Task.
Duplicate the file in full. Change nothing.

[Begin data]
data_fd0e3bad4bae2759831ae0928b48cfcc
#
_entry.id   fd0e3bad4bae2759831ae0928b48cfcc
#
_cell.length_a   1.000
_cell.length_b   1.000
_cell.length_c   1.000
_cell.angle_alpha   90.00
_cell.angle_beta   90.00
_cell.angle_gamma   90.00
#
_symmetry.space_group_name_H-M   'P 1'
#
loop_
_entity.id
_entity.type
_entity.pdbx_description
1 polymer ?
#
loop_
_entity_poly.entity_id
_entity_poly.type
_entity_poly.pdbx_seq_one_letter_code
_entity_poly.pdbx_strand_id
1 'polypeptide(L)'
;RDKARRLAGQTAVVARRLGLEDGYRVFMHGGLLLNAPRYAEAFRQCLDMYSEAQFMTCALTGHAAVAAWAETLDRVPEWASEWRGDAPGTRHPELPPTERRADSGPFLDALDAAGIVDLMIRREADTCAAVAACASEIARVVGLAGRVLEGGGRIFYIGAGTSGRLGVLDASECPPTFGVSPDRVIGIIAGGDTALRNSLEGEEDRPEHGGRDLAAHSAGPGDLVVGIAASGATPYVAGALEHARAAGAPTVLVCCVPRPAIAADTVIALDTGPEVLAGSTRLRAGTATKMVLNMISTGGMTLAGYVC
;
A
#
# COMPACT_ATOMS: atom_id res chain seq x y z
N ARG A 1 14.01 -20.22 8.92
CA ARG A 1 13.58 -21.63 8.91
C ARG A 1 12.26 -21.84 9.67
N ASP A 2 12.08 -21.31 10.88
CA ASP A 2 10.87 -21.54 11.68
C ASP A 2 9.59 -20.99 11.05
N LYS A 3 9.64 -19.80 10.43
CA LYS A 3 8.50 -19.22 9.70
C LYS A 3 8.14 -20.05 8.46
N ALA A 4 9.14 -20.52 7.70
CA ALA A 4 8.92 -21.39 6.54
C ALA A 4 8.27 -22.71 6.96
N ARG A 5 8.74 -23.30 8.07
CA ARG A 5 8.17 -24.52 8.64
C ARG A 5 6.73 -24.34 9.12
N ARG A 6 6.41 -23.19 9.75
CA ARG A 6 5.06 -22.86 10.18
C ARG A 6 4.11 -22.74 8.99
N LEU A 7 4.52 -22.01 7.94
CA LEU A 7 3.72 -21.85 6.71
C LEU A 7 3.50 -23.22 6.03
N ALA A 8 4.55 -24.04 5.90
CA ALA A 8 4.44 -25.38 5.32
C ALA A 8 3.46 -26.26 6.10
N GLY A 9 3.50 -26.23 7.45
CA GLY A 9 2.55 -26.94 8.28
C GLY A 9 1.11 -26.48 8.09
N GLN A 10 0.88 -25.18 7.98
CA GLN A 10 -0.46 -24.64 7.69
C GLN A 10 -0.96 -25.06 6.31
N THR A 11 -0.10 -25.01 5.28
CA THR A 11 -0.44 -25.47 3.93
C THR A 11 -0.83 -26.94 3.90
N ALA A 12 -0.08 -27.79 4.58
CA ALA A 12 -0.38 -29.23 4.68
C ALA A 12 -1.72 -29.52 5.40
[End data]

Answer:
data_fd0e3bad4bae2759831ae0928b48cfcc
#
_entry.id   fd0e3bad4bae2759831ae0928b48cfcc
#
_cell.length_a   1.000
_cell.length_b   1.000
_cell.length_c   1.000
_cell.angle_alpha   90.00
_cell.angle_beta   90.00
_cell.angle_gamma   90.00
#
_symmetry.space_group_name_H-M   'P 1'
#
loop_
_entity.id
_entity.type
_entity.pdbx_description
1 polymer ?
#
loop_
_entity_poly.entity_id
_entity_poly.type
_entity_poly.pdbx_seq_one_letter_code
_entity_poly.pdbx_strand_id
1 'polypeptide(L)'
;RDKARRLAGQTAVVARRLGLEDGYRVFMHGGLLLNAPRYAEAFRQCLDMYSEAQFMTCALTGHAAVAAWAETLDRVPEWASEWRGDAPGTRHPELPPTERRADSGPFLDALDAAGIVDLMIRREADTCAAVAACASEIARVVGLAGRVLEGGGRIFYIGAGTSGRLGVLDASECPPTFGVSPDRVIGIIAGGDTALRNSLEGEEDRPEHGGRDLAAHSAGPGDLVVGIAASGATPYVAGALEHARAAGAPTVLVCCVPRPAIAADTVIALDTGPEVLAGSTRLRAGTATKMVLNMISTGGMTLAGYVC
;
A
#
# COMPACT_ATOMS: atom_id res chain seq x y z
N ARG A 1 14.01 -20.22 8.92
CA ARG A 1 13.58 -21.63 8.91
C ARG A 1 12.26 -21.84 9.67
N ASP A 2 12.08 -21.31 10.88
CA ASP A 2 10.87 -21.54 11.68
C ASP A 2 9.59 -20.99 11.05
N LYS A 3 9.64 -19.80 10.43
CA LYS A 3 8.50 -19.22 9.70
C LYS A 3 8.14 -20.05 8.46
N ALA A 4 9.14 -20.52 7.70
CA ALA A 4 8.92 -21.39 6.54
C ALA A 4 8.27 -22.71 6.96
N ARG A 5 8.74 -23.30 8.07
CA ARG A 5 8.17 -24.52 8.64
C ARG A 5 6.73 -24.34 9.12
N ARG A 6 6.41 -23.19 9.75
CA ARG A 6 5.06 -22.86 10.18
C ARG A 6 4.11 -22.74 8.99
N LEU A 7 4.52 -22.01 7.94
CA LEU A 7 3.72 -21.85 6.71
C LEU A 7 3.50 -23.22 6.03
N ALA A 8 4.55 -24.04 5.90
CA ALA A 8 4.44 -25.38 5.32
C ALA A 8 3.46 -26.26 6.10
N GLY A 9 3.50 -26.23 7.45
CA GLY A 9 2.55 -26.94 8.28
C GLY A 9 1.11 -26.48 8.09
N GLN A 10 0.88 -25.18 7.98
CA GLN A 10 -0.46 -24.64 7.69
C GLN A 10 -0.96 -25.06 6.31
N THR A 11 -0.10 -25.01 5.28
CA THR A 11 -0.44 -25.47 3.93
C THR A 11 -0.83 -26.94 3.90
N ALA A 12 -0.08 -27.79 4.58
CA ALA A 12 -0.38 -29.23 4.68
C ALA A 12 -1.72 -29.52 5.40